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Pinnacle Audio Folio review



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There's no doubt that digital music storage and playback is a mainstream technology. You won't meet too many people who haven't ripped at least some of their CD collection to their computer and copied it to their iPod or similar portable media player. But there's one group out there who are far harder to please, the audiophiles. For this select group, compressed music is heresy, and many remain unconvinced by lossless codecs like FLAC.

Part of the problem with convincing the audiophile community of the benefits of digital music libraries is the need to include a computer in the equation. Although ripping my CDs to my NAS box via my Mac doesn't seem like much of a chore to me, I know that some people simply don't want that added complication and much prefer to just drop their favourite CD into their favourite transport, and pump it through their carefully chosen amplifier, no doubt connected using an equally carefully chosen interconnect - iTunes is not, and never will be an option.

This is where Pinnacle Audio thinks it has the answer, with its Folio music server. This particular box of tricks is aimed at music lovers who like the idea of a large digital music library, but don't want to compromise on sound quality and definitely don't want to muck about with NAS appliances, computers and media streamers.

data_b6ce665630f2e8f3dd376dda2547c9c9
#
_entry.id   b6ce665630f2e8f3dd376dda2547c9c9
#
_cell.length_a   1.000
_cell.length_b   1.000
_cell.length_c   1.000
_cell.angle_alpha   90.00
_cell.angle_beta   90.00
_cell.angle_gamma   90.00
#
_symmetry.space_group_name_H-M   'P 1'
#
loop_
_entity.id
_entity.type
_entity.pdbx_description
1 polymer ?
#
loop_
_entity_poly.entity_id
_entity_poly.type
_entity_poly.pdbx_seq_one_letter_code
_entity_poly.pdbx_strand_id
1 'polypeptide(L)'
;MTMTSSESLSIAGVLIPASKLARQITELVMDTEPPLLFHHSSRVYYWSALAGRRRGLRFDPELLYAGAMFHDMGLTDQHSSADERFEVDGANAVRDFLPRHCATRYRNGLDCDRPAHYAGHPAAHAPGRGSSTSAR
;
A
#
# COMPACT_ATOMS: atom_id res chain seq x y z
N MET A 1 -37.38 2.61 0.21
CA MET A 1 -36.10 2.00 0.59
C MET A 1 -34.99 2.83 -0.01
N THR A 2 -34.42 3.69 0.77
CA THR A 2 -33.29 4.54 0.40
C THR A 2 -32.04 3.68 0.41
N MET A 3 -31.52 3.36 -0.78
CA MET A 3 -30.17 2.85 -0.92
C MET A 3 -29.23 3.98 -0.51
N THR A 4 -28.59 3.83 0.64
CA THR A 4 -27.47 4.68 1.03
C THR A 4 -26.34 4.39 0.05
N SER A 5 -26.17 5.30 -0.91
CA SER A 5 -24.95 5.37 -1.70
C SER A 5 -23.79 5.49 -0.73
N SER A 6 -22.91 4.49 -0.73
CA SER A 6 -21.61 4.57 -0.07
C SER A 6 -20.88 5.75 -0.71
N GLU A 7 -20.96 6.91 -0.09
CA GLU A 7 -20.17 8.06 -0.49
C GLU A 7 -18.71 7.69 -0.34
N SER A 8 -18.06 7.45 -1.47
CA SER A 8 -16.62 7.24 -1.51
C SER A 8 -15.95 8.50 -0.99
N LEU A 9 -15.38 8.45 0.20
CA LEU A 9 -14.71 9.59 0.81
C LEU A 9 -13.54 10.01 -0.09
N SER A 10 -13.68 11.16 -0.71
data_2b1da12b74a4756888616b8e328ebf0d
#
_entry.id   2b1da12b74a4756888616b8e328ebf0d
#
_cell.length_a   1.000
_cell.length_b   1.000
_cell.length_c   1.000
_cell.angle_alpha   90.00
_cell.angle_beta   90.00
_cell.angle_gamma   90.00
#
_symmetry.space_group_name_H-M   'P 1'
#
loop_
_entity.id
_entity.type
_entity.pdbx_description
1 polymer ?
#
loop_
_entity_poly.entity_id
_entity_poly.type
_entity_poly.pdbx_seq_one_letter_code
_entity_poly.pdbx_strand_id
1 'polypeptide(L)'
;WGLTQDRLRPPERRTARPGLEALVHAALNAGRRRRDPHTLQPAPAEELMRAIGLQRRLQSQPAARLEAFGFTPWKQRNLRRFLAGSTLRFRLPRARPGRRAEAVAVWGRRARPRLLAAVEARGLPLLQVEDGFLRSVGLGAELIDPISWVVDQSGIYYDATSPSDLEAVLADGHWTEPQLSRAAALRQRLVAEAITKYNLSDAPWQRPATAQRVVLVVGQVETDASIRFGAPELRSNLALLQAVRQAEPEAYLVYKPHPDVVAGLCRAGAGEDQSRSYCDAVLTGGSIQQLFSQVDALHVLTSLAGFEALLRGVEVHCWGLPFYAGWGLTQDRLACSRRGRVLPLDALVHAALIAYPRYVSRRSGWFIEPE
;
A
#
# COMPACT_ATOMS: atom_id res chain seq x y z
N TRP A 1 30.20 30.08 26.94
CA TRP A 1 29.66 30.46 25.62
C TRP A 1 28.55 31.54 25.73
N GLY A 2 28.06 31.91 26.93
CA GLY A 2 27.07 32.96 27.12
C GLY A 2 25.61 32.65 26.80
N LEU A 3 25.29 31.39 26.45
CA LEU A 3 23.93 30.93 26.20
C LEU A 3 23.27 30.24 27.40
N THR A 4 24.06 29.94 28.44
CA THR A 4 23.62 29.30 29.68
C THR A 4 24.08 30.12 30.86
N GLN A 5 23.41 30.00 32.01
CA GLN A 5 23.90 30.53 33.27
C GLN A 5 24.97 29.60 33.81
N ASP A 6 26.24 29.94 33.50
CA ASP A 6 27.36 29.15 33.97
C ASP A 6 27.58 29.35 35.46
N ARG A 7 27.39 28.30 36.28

It's somewhat ironic that the Folio is aimed at audiophiles who don't want to use a computer, since in essence, that's exactly what it is. But don't go thinking that the Folio is just like your average media PC, because it's not. The Folio has been designed, first and foremost, to offer the best quality audio, so if you were to crack open that minimalist casing, you wouldn't find any superfluous electronics that could interfere with its primary brief. That's why Pinnacle Audio decided on an external power supply.

The Folio itself is pretty nondescript, with a single power button, a slot for loading CDs and a small LCD display. Getting your music onto the Folio couldn't be easier. You simply insert your CD and it will instantly be ripped using FLAC, ensuring the best possible sound quality. Once the ripping is finished, the Folio with spit the CD back out and you're ready to rip another disc.

Your music is stored on internal hard drives, of which there are two. The drives are configured using a RAID 1 array - this means that both hard disks hold exactly the same information, so if one disk fails, you don't lose all your music. In the event of a disk failure, the faulty drive can simply be replaced, and the array rebuilt, leaving your music completely safe once more. The downside is that you can't replace a failed disk yourself, and the Folio will have to be returned to Pinnacle Audio.

The Folio can be configured to employ RAID 0, which stripes your data across both disks and gives you double the capacity, but neither Pinnacle Audio or I would recommend such a course of action. Although you'd end up with more disk space, you'd be creating two potential points of failure, and if either disk failed, you'd lose your entire music library and have to start ripping your CDs all over again.

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November 2, 2009, 3:32 pm

Thanks for the review Riyad,